He was always “Billy’s little brother” to me. But at some point during middle school, he became Billy’s not-so-little brother. The first time I remember playing against Billy’s 6-foot-something, 200 lb brother, he was in eighth grade. As we stepped onto the basketball court at Lake Highland Prep, I remember thinking, “I’m never going to be able to stop this kid if he gets the ball”. So I didn’t let him have it. In my only one-on-one game against him, I prevailed victorious, with some much-needed help from the three point line along the way — it was the first time (and probably the last time) I got the best of Mike Brewster.
Even at that time, I was probably lucky I wasn’t facing off against Mike Brewster on the football field. Most of the time, however, I had the fortune of playing with, and not against Mike Brewster in middle and high school. Even as the youngest player on our team, he was a behemoth of a man. Watching the 5-foot middle schoolers on the other prep teams we played against try to guard him was some of the best entertainment I ever saw. Football, basketball, track – the coaches wanted him to play every sport because they could all fit him in somewhere. He wasn’t just big – he was agile, deceptively fleet-of-foot, and had a soft touch around the hoop.
What stood out about Mike while I knew him was something that doesn’t normally stand out about high profile athletes during high school — how genuinely nice he was. You never caught Mike Brewster without a huge, sheepish grin on his face. Actually I’m pretty sure that grin and the “nice” gene run in the Brewster family. His brother Billy had them, his parents had them, and he certainly had them. And you know the thing about genuinely nice people? People like to be around them. There was nobody on our team – and likely no one at our high school – that didn’t like Mike Brewster.
Now I know my far-too-nostalgic Jaguar fans are groaning because the most characteristic qualities I can remember about our new starting left guard was that he was “nice” and “likeable”. I know you old-school-fans want your offensive linemen “nasty”. If they’re gonna be in the trenches, they can’t be nice! They need to be physical, they need to play with a mean-streak, and they need to do what it takes to keep the quarterback on his feet. Old-school-Jaguar fans, you need not worry. As nice as Mike was off-the-field, he was that competitive on-the-field. His passion was indubitable and by the time I graduated, Mike Brewster wasn’t going to back down from anybody on the other team. He isn’t in the same mold of lineman as the player he has replaced, Eben Britton. Where Britton exudes some nastiness and violence even his persona (his neckbeard is intimidating), Brewster is a hard-nosed competitor that can get fiery – a little bit more like Eugene Monroe. In fact, he’s like a more serious version of another high-profile Lake Highland Prep graduate – former Steelers left tackle Max Starks.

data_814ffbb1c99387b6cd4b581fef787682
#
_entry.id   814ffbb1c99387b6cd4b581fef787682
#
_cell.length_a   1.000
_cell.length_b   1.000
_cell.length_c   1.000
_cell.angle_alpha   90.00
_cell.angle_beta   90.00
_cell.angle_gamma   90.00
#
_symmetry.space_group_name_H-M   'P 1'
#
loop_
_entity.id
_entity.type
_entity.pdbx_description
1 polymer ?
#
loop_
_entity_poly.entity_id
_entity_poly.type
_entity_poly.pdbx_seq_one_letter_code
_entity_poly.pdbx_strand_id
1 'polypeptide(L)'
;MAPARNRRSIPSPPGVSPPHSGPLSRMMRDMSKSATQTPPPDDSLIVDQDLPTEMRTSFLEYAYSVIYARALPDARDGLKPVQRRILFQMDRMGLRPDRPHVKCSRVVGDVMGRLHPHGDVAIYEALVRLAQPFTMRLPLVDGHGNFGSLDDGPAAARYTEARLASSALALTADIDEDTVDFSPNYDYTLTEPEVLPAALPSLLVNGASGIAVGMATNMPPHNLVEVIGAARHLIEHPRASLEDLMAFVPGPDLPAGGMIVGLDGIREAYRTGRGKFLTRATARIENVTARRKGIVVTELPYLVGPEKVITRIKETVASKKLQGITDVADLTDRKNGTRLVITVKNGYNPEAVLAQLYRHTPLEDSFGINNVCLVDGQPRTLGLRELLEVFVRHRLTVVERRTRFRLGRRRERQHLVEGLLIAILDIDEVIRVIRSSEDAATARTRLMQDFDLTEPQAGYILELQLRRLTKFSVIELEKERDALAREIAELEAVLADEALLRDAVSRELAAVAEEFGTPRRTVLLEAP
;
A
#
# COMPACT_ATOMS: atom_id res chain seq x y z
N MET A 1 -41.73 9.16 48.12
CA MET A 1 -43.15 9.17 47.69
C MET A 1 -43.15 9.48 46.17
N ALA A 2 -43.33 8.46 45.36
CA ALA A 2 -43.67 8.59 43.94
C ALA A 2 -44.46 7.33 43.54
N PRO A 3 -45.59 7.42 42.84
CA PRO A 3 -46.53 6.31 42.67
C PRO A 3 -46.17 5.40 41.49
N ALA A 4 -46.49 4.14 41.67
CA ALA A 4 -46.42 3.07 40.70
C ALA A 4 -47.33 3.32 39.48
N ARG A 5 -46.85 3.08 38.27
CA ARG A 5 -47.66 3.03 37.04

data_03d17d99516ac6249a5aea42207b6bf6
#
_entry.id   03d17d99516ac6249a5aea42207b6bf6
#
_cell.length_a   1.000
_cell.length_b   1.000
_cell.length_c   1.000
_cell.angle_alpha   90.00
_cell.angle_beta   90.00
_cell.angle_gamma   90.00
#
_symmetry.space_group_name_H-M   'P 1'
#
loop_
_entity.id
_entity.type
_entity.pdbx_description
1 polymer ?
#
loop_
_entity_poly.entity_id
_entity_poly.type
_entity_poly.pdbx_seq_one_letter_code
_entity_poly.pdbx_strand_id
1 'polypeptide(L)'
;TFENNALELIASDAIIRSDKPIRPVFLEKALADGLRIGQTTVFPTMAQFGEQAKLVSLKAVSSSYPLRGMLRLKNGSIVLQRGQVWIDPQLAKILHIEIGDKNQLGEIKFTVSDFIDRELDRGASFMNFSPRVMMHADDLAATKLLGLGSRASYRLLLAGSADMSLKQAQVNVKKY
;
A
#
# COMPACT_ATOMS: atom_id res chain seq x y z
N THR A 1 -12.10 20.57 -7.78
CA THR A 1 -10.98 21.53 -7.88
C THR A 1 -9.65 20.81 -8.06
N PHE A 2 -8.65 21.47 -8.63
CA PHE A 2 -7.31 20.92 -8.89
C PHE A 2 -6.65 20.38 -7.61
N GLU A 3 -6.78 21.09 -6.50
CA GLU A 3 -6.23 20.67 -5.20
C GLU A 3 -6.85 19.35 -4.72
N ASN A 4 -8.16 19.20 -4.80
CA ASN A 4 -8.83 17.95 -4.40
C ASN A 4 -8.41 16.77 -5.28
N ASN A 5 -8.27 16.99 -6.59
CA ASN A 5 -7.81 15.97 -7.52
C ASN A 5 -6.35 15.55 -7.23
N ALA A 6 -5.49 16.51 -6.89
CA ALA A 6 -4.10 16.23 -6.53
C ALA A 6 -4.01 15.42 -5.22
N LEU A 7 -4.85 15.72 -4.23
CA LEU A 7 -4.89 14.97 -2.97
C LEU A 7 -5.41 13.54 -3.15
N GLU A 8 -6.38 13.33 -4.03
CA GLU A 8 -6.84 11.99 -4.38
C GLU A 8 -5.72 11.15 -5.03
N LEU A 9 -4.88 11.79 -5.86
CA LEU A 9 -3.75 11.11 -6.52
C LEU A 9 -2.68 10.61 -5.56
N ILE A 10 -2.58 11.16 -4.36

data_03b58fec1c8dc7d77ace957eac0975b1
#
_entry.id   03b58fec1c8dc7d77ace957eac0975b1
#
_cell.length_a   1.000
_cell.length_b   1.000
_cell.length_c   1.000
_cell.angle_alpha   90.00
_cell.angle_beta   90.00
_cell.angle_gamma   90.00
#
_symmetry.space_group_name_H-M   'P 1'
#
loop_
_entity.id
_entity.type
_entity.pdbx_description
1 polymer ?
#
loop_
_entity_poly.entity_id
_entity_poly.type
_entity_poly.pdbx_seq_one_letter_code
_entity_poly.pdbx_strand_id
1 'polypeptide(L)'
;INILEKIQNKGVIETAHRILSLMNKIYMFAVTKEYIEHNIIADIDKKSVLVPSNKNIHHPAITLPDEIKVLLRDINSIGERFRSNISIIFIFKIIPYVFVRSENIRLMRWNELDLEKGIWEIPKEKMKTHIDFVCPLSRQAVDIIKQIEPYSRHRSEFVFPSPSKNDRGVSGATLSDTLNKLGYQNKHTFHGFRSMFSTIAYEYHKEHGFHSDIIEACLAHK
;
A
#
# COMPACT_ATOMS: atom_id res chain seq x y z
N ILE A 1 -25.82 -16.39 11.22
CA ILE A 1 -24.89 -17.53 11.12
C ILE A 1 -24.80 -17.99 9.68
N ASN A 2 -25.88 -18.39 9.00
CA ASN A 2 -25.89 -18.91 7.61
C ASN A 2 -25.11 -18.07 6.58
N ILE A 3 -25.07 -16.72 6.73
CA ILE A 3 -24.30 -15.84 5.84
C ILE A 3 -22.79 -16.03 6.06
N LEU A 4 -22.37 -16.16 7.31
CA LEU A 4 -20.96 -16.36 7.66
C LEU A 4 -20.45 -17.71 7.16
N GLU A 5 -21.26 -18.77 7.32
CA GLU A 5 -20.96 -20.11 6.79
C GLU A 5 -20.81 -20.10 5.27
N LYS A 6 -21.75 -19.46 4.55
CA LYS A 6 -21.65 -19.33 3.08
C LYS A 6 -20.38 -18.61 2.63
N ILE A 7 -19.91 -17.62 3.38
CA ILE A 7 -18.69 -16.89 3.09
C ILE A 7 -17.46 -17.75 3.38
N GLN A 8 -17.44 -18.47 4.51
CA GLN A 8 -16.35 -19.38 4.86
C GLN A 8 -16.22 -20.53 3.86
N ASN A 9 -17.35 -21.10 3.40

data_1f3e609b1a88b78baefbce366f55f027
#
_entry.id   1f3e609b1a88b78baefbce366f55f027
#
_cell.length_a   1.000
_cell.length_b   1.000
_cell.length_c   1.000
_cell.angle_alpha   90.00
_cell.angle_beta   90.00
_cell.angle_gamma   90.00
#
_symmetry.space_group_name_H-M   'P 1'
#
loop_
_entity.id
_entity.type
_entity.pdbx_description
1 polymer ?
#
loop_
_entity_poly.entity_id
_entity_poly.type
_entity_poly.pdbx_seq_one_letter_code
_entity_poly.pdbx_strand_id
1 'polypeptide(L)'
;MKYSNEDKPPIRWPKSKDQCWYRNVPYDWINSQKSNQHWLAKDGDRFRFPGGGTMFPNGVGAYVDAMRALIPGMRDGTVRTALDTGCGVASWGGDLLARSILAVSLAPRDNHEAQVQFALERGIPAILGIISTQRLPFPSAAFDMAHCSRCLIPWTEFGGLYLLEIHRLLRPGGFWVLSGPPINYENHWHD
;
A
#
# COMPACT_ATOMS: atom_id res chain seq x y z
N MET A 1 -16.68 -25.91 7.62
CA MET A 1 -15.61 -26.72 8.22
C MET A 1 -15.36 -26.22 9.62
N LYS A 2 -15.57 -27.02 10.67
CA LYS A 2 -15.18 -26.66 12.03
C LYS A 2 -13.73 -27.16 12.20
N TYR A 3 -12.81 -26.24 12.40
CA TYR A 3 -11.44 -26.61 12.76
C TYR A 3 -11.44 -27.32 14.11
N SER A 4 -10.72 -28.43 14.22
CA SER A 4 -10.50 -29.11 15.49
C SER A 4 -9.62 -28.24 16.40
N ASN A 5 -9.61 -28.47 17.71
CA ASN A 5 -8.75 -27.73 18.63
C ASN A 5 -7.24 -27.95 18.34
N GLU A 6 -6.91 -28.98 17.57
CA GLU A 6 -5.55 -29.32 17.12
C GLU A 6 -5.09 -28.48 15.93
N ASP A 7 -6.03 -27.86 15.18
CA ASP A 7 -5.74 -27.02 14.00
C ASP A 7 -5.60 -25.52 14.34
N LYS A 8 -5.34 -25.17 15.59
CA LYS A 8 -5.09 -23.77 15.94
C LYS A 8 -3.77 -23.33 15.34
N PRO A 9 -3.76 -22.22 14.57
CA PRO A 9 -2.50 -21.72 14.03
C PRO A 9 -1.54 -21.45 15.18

From undrafted free agent to starting left guard, Mike Brewster has made some huge leaps in the past few weeks. With this big jump, Mike is certainly going to have some growing pains – the offensive line isn’t an easy position to play in the NFL and there’s a huge step-up in competition, especially in the defensive line in the NFL. But hey, going from undrafted free agent to 3rd-highest-graded lineman on the Jaguars isn’t too shabby in just a couple weeks? Stay plugged in on the Mike Brewster story. The Jags might be onto something here.
— Zain Gowani